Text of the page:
In the context of one politician talking to another (or one journalist interviewing another for nothing better to do) the term is probably admissible, since they themselves will understand bpoth the meaning and the attitude behind the speaker: but when aired before the general public, not all so politically savvy, the term is not acceptable and could be construed as misrepresentation, but then, that's what we expect of politicians, so who is fooled?

JMW
www.ViscoAnalyser.com

mloew (Automotive)
8 Aug 05 15:20
To be more precise, a majority is greater than 50% not necessarily 51% and higher. You may need more significant figures to describe the percentage to be meaningful.

Best regards,

Matthew Ian Loew


Please see FAQ731-376 for tips on how to make the best use of Eng-Tips Fora.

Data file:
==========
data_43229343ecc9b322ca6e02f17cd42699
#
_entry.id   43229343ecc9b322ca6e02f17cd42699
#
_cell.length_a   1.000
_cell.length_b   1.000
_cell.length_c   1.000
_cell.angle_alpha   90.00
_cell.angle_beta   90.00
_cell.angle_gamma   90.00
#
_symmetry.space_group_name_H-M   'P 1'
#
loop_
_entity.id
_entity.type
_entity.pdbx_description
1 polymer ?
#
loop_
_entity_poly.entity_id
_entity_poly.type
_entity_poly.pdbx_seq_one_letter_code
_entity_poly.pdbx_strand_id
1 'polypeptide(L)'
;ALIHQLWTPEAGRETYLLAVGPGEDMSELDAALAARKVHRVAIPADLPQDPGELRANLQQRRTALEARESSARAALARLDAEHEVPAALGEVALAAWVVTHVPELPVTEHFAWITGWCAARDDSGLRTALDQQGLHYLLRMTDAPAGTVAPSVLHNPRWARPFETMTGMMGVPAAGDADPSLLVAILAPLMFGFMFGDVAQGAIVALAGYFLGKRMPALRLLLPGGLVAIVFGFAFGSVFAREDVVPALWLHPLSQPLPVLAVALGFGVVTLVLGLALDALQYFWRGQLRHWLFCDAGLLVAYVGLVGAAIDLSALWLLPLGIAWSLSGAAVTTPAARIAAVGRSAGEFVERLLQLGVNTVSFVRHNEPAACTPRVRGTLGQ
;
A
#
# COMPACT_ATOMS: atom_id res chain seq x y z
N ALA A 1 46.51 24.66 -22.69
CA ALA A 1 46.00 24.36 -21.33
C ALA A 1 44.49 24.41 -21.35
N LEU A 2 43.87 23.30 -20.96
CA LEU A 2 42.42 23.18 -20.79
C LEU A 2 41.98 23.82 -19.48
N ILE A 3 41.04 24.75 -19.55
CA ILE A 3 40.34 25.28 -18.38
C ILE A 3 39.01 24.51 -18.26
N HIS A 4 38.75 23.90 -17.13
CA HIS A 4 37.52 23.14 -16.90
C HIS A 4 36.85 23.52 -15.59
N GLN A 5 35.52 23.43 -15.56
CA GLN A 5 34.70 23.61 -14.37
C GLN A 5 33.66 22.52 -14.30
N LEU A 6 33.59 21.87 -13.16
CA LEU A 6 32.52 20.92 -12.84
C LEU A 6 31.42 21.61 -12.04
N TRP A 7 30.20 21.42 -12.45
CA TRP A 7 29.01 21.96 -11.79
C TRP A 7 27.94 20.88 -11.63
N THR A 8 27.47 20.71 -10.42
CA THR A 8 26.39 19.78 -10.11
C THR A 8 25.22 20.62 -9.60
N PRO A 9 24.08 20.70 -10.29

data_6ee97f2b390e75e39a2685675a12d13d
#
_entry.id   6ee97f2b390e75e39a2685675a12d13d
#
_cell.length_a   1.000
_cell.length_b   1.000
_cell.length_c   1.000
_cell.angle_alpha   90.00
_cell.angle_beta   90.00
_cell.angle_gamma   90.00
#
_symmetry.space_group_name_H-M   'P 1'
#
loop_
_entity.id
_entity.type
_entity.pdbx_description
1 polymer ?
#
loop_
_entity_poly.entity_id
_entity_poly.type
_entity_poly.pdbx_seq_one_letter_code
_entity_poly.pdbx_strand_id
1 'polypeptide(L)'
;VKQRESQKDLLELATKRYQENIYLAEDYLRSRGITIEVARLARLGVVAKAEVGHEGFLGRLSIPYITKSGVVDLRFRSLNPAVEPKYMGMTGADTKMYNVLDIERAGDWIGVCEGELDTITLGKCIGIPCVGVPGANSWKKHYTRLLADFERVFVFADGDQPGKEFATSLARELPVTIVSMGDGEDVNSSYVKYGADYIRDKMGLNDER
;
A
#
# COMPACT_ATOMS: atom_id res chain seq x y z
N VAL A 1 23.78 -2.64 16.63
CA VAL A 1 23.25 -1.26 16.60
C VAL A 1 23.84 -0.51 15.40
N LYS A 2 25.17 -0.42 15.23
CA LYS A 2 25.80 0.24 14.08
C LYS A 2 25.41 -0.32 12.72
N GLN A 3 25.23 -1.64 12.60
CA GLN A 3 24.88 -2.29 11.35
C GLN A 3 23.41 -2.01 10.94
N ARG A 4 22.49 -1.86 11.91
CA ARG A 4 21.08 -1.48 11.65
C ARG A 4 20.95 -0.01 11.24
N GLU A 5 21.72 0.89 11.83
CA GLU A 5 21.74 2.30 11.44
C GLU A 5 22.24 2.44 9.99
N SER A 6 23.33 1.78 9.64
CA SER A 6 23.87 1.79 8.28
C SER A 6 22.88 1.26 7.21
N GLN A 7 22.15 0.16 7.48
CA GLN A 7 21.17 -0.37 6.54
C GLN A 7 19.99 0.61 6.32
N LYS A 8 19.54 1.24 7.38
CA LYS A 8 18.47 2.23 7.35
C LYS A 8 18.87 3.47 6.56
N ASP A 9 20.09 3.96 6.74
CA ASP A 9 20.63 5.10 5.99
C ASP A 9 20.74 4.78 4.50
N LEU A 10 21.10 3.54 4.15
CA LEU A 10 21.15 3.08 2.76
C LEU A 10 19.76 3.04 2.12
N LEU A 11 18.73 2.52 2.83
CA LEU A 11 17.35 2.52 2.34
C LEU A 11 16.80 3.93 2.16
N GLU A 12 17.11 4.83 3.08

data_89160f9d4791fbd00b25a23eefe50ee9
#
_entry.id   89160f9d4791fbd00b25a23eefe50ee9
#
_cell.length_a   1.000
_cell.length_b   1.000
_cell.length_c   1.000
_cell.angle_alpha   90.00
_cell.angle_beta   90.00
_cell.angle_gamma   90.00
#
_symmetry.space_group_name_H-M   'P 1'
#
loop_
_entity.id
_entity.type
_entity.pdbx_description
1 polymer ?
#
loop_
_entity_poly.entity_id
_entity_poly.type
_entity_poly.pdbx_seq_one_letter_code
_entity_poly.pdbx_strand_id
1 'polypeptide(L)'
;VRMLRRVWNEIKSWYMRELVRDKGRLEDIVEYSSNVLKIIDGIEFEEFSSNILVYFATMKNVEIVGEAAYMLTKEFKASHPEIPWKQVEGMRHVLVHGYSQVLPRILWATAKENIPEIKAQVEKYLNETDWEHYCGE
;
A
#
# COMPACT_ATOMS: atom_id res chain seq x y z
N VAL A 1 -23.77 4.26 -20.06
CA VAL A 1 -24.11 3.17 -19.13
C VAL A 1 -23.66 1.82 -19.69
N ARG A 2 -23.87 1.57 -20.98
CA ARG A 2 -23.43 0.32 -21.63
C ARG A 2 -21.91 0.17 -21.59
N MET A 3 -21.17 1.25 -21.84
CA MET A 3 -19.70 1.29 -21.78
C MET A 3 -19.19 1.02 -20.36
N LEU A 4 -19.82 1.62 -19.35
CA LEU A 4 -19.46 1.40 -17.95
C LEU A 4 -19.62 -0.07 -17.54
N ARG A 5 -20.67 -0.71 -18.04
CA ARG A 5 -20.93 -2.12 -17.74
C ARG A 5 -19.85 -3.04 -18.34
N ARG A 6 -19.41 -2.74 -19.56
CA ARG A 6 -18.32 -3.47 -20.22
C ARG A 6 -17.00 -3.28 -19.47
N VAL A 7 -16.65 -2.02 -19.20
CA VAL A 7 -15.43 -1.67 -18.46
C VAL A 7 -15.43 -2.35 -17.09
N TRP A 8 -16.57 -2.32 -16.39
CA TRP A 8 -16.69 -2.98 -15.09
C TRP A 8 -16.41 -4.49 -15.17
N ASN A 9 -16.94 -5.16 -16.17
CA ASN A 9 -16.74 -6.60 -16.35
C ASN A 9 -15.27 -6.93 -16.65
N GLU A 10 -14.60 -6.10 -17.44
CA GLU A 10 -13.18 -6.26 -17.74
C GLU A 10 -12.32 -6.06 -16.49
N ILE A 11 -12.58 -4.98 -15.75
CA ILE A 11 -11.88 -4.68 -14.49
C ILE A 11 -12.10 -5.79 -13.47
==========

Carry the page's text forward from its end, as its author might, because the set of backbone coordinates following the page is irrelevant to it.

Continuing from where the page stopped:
zeusfaber (Military)
8 Aug 05 15:32
Another approach would be to look at the effect, rather than the the simple magnitude.  If the majority is big enough to "overwhelm" the opposition, then surely it may fairly be termed "overwhelming".

UK political parties usually get into power with much less than 50% of the popular vote (it's a consequence of a "first past the post" system, and of having more than two serious national political parties).  For example, the Labour "Landslide" victory of 1997 (in which they won 63.6% of the seats in the House of Commons) was achieved with just 43.2% of the popular vote.

Under this system, if one party managed to poll 64% of the popular vote, it's highly unlikely that any of the other parties would win a single seat - an outcome which would be truly "overwhelming".

A.
StressGuy (Mechanical)
8 Aug 05 17:00
Wouldn't pretty much any majority be "overwhelming"?  As used here, I would see overwhelming as little more than a piece of  media puffery.

Edward L. Klein
Pipe Stress Engineer
Houston, Texas

"All the world is a Spring"

All opinions expressed here are my own and not my company's.

flamby (Structural)
9 Aug 05 0:29
If asked to choose from apples, oranges, bananas and cherries, and 60% people choose bananas, that is overwhelming for me. So there are cases where even 50% may be overwhelming.

Simply put, if an event far exceeds the expectations, it becomes overwhelming, whatever the count.

Ciao.